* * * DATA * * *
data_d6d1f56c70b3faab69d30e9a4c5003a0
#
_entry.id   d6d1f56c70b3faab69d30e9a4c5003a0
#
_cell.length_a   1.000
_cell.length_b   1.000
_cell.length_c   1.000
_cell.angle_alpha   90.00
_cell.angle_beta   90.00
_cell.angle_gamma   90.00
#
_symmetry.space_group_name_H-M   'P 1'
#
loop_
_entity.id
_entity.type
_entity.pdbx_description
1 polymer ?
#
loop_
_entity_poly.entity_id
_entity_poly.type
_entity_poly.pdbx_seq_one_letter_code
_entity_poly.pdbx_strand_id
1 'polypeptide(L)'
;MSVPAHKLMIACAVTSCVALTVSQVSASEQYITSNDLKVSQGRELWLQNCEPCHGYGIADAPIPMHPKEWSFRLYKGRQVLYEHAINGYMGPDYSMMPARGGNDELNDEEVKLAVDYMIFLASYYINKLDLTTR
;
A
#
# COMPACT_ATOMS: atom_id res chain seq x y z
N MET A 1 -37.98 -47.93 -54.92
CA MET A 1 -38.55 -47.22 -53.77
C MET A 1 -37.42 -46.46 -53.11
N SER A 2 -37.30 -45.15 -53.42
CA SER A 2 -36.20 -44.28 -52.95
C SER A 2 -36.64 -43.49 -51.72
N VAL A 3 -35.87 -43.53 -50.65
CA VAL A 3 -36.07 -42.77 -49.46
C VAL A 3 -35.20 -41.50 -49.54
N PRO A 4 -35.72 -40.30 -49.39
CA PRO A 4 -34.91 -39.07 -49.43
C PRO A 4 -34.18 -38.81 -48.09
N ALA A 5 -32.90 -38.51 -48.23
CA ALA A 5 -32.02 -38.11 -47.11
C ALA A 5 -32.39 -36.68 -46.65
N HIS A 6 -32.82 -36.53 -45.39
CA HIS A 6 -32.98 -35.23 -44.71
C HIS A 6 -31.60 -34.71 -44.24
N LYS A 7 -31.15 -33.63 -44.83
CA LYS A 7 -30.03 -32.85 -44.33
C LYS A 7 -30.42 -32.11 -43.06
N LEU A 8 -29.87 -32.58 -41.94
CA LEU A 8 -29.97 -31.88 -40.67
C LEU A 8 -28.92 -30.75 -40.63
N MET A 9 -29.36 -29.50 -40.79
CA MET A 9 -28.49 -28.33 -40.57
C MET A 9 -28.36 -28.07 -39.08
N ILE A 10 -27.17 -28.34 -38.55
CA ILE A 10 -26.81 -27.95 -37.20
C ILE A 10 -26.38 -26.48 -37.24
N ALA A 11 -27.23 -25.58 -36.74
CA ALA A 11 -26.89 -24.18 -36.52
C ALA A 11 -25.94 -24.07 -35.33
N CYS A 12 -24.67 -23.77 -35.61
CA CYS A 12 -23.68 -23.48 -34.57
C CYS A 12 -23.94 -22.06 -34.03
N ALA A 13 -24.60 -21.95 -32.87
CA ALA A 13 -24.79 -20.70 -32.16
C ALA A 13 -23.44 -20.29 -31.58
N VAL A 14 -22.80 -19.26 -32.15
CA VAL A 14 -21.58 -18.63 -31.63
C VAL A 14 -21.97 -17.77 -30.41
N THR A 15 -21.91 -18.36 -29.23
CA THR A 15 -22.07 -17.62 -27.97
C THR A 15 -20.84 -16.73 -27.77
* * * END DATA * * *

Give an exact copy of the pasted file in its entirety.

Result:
data_d6d1f56c70b3faab69d30e9a4c5003a0
#
_entry.id   d6d1f56c70b3faab69d30e9a4c5003a0
#
_cell.length_a   1.000
_cell.length_b   1.000
_cell.length_c   1.000
_cell.angle_alpha   90.00
_cell.angle_beta   90.00
_cell.angle_gamma   90.00
#
_symmetry.space_group_name_H-M   'P 1'
#
loop_
_entity.id
_entity.type
_entity.pdbx_description
1 polymer ?
#
loop_
_entity_poly.entity_id
_entity_poly.type
_entity_poly.pdbx_seq_one_letter_code
_entity_poly.pdbx_strand_id
1 'polypeptide(L)'
;MSVPAHKLMIACAVTSCVALTVSQVSASEQYITSNDLKVSQGRELWLQNCEPCHGYGIADAPIPMHPKEWSFRLYKGRQVLYEHAINGYMGPDYSMMPARGGNDELNDEEVKLAVDYMIFLASYYINKLDLTTR
;
A
#
# COMPACT_ATOMS: atom_id res chain seq x y z
N MET A 1 -37.98 -47.93 -54.92
CA MET A 1 -38.55 -47.22 -53.77
C MET A 1 -37.42 -46.46 -53.11
N SER A 2 -37.30 -45.15 -53.42
CA SER A 2 -36.20 -44.28 -52.95
C SER A 2 -36.64 -43.49 -51.72
N VAL A 3 -35.87 -43.53 -50.65
CA VAL A 3 -36.07 -42.77 -49.46
C VAL A 3 -35.20 -41.50 -49.54
N PRO A 4 -35.72 -40.30 -49.39
CA PRO A 4 -34.91 -39.07 -49.43
C PRO A 4 -34.18 -38.81 -48.09
N ALA A 5 -32.90 -38.51 -48.23
CA ALA A 5 -32.02 -38.11 -47.11
C ALA A 5 -32.39 -36.68 -46.65
N HIS A 6 -32.82 -36.53 -45.39
CA HIS A 6 -32.98 -35.23 -44.71
C HIS A 6 -31.60 -34.71 -44.24
N LYS A 7 -31.15 -33.63 -44.83
CA LYS A 7 -30.03 -32.85 -44.33
C LYS A 7 -30.42 -32.11 -43.06
N LEU A 8 -29.87 -32.58 -41.94
CA LEU A 8 -29.97 -31.88 -40.67
C LEU A 8 -28.92 -30.75 -40.63
N MET A 9 -29.36 -29.50 -40.79
CA MET A 9 -28.49 -28.33 -40.57
C MET A 9 -28.36 -28.07 -39.08
N ILE A 10 -27.17 -28.34 -38.55
CA ILE A 10 -26.81 -27.95 -37.20
C ILE A 10 -26.38 -26.48 -37.24
N ALA A 11 -27.23 -25.58 -36.74
CA ALA A 11 -26.89 -24.18 -36.52
C ALA A 11 -25.94 -24.07 -35.33
N CYS A 12 -24.67 -23.77 -35.61
CA CYS A 12 -23.68 -23.48 -34.57
C CYS A 12 -23.94 -22.06 -34.03
N ALA A 13 -24.60 -21.95 -32.87
CA ALA A 13 -24.79 -20.70 -32.16
C ALA A 13 -23.44 -20.29 -31.58
N VAL A 14 -22.80 -19.26 -32.15
CA VAL A 14 -21.58 -18.63 -31.63
C VAL A 14 -21.97 -17.77 -30.41
N THR A 15 -21.91 -18.36 -29.23
CA THR A 15 -22.07 -17.62 -27.97
C THR A 15 -20.84 -16.73 -27.77